"Hey Blah Blah, I need a load of packaged frozen miniature elephants for a fabulous new project."
The shipper prepares an order form for the load and passes it on to it's distribution center. If the shipper has multiple distribution centers such as Wal-Mart or Kroger's, the order form will be sent to one of these distribution center. The selection of the distribution center may determined by the availability of product, the location, the type of product and how soon it needs to arrive, etc. The shipper then contacts an interstate trucking company.
The trucking company, having been notified, sends out the nearest unloaded truck available to take the load. This may or may not involve a "dead head" or the truck traveling many miles empty to reach the shipper.
An appointment is also set with the shipper at this point, and the shipper may or may not start preparing the load for transport. This depends largely on the type of product being shipped, for example, boxes of product are usually loaded on pallets and shrink wrapped.
On arriving and going through any security check points, the truck driver will check in with the shipping office. If the load is ready the driver will be assigned a dock door to back into. If not, he or she may be sent to a staging area or parking area to wait for an available door or the load to be ready.
5. When the drivers door is ready, he or she must open up their trailer doors and back up to their assigned dock door. Most dock doors will latch to the trailer on contact and the door signal will turn red to alert the truck not to remove the trailer for safety reasons. Some companies also ask the driver to disconnect from the trailer for various legal reasons.
6. Getting Loaded:
At some point after this the trailer will be loaded by either a forklift driver or a lumper (contracted loading professional). When the product has been fully loaded into the trailer, the person loading the trailer will turn in the necessary paperwork to the shipping office and they will prepare the Bill of Lading (official shipping papers). The driver will be required to sign the paperwork once it is ready and from then on is officially responsible for the load.
After receiving the paperwork, the driver will then pull forward of the dock door, secure the load with load locks, close the trailer doors and secure them with seal and a padlock. Then the driver will shift the axels on the trailer to balance out the weight. Finally, the driver will then leave the shipper and head toward the receiving point. The trucking companies sales department will then set up an appointment with the receiver.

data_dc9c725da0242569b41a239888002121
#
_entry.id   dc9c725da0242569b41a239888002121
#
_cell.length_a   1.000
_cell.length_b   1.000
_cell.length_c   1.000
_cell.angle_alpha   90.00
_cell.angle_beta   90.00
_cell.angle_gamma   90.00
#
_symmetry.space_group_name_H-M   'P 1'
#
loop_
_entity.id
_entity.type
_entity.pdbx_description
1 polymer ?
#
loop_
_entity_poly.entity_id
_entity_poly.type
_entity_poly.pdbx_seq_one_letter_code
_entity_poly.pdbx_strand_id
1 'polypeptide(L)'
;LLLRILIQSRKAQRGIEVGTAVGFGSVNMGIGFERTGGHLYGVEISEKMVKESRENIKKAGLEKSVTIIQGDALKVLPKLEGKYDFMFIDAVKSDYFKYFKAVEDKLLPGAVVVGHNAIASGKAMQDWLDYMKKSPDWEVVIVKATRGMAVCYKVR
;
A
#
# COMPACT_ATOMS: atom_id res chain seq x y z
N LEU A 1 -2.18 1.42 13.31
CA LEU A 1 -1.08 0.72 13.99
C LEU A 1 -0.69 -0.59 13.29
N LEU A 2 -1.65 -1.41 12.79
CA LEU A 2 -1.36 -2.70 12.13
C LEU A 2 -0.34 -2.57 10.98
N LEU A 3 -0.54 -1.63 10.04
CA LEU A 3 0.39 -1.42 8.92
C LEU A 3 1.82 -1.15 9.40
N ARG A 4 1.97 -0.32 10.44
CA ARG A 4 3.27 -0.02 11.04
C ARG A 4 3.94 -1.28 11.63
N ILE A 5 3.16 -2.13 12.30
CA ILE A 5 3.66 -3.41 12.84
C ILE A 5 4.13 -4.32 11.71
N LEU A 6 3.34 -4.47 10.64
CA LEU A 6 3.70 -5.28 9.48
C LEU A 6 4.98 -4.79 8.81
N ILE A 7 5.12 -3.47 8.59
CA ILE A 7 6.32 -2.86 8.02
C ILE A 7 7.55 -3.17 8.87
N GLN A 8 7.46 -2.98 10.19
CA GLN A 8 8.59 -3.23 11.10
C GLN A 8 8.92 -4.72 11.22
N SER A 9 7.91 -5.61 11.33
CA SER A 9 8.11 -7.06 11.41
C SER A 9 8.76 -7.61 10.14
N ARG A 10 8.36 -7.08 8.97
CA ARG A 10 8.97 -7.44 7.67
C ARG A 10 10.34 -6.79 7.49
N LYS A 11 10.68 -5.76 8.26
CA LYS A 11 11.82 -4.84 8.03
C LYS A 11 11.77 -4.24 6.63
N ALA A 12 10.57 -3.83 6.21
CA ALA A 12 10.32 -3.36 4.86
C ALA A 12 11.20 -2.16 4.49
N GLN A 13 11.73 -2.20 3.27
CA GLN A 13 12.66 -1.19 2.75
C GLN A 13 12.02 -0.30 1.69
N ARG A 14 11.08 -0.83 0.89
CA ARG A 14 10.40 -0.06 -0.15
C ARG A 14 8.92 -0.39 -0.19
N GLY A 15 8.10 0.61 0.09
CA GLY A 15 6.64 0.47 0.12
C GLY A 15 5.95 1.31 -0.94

The driver will then drive anything from a couple of hours to a couple of days, until he or she arrives at the receiver.
9. The Receiver:
As it was with the shipper, the driver after arriving will check in with the receiving office. They will hand off the bill of lading which will then be processed into the receiving companies computer system. After this, once again the driver will be assigned another dock door to back into.
After backing into the door, the trailer will be unloaded, the product will be un-packaged and accounted for on the bills. Any damaged products, overages (too much of a product) or missing product will be noted down and the driver will need to speak to their claims department so that the situation may be dealt with. Usually, damaged products are usually blamed on the trucking company, while overages and missing products on the shipper. Damaged products are often left to the driver to deal with.
Once all this is taken care of, the bills will be signed by the receiving company and the driver will be handed a copy. The driver will then turn in the loads bills just before the next pay period in order to get paid.
The receiving company will then distribute the load out to their customers and Mr. Smith receives his packaged frozen miniature elephants for his new project.